Now, I don’t recommend that you necessarily be arrogant about your sales approach – but can you adopt part of that method?  Definitely.  But it requires completely evaluating every part of your process.  You must provide a better experience at every stage of the Buyer’s Journey than your competitors.

Dress better.  These days, that’s not hard, given the ever-declining standards of what constitutes “business dress.”

Understand the Buyer’s Journey and where you are in it.

Ask better questions and more of them than your competitors.

Give presentations that are tailored to the customer’s needs.  No one-size-fits-all slide decks.

Be direct with your price – no waffling or uncertainty.

Close in a confident and welcoming fashion.

Then make sure that the purchase and service experience is elite-level.

Rinse and repeat.

I’ll be 100% frank with you.  I never thought I “won” a sale if I was the lowest price.  In fact, if customers asked me if I’d be the lowest, I’d respond, “If I am, I’d like the opportunity to re-quote.”  They laughed.  And then, more often than not, they paid a higher price when they said “yes.”  Did everyone?  Nope.  No sales tactic works on everyone. BUT – and this is important – the customers who did buy ended up being great customers and great relationships, and didn’t leave the moment a competitor came in and undercut me.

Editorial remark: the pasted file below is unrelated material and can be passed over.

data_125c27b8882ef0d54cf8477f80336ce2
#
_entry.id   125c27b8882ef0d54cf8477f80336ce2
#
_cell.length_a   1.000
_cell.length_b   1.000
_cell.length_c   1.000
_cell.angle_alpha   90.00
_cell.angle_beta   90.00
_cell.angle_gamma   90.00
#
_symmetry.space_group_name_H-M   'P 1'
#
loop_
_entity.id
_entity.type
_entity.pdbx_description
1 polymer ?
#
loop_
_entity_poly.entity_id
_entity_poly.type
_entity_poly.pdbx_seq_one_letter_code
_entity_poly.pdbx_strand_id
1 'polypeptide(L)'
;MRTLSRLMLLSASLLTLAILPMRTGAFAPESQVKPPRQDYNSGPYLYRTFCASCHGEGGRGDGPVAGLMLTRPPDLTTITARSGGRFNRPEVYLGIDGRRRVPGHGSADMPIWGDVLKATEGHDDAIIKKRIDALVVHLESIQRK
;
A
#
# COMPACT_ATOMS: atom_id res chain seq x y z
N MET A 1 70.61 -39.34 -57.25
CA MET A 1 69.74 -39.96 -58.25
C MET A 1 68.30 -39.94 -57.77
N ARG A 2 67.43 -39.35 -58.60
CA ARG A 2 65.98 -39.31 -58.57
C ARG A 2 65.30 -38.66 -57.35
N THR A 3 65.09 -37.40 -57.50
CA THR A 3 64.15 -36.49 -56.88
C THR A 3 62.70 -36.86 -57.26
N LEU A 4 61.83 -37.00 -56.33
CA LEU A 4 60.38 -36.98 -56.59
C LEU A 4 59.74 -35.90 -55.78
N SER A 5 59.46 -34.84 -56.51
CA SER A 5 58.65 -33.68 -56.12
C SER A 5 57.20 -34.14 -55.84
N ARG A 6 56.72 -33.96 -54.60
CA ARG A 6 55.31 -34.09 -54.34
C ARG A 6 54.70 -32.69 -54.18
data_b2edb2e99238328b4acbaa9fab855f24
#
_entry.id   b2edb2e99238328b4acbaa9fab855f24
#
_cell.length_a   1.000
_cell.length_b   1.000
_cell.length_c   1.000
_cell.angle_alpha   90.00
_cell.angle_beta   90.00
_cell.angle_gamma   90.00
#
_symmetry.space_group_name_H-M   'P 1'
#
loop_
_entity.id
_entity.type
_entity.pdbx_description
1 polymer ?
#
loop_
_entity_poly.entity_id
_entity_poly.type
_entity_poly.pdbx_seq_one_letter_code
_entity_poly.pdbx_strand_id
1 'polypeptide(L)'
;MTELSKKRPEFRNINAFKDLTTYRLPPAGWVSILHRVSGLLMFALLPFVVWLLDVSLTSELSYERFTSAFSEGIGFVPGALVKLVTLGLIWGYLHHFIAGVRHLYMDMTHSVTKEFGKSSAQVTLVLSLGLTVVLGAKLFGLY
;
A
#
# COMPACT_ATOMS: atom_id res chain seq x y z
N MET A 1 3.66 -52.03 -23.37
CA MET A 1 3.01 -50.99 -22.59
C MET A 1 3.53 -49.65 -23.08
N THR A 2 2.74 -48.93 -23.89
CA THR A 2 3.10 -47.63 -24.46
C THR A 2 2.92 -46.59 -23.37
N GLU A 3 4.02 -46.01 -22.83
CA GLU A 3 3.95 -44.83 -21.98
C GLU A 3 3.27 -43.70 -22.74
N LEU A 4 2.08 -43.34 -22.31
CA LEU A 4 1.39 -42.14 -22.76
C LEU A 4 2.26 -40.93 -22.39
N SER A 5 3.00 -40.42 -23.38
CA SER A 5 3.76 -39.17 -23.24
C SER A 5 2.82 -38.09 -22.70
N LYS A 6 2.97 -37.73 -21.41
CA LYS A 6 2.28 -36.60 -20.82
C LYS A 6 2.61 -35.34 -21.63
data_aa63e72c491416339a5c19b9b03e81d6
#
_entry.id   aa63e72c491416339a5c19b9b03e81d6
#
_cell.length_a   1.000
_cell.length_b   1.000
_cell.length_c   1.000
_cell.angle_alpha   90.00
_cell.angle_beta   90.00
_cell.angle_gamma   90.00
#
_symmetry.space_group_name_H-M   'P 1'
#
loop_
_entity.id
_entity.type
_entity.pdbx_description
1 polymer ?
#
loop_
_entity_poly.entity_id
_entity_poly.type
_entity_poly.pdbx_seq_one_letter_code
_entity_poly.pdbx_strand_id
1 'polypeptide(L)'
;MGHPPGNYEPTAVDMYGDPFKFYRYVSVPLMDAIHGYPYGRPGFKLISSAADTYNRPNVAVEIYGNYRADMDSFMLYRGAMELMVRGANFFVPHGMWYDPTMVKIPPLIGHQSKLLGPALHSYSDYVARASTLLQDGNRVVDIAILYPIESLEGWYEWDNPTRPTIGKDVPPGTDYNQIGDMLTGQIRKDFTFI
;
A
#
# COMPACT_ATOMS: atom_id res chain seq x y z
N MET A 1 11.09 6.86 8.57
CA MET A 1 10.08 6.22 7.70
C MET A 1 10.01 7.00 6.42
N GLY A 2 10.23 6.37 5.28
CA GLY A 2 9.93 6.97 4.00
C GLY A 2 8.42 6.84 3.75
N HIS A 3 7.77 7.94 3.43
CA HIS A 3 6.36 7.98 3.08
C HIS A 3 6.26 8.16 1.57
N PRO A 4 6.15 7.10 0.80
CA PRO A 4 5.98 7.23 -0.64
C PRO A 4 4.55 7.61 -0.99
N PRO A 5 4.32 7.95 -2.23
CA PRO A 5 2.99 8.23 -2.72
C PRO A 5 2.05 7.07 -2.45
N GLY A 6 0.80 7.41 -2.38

So, how do you handle it when the customer says, “Your price is too high?”

First, from the start of your involvement with them, be so much better than your competitors that your customer knows that you really don’t care – that you deserve the higher price.

Differentiate yourself by asking more and better questions so that your customer knows that you are, in fact, different from your competitors.

Be confident and forthright with your pricing.  Make it feel like it’s both set in stone and a great value – not because it’s cheaper, but because that they are still getting amazing return on investment even at a higher price.

The price objection starts in your customer’s mind – not on a piece of paper.  Set the paradigm from the start and you will hear it less, and you will sell more.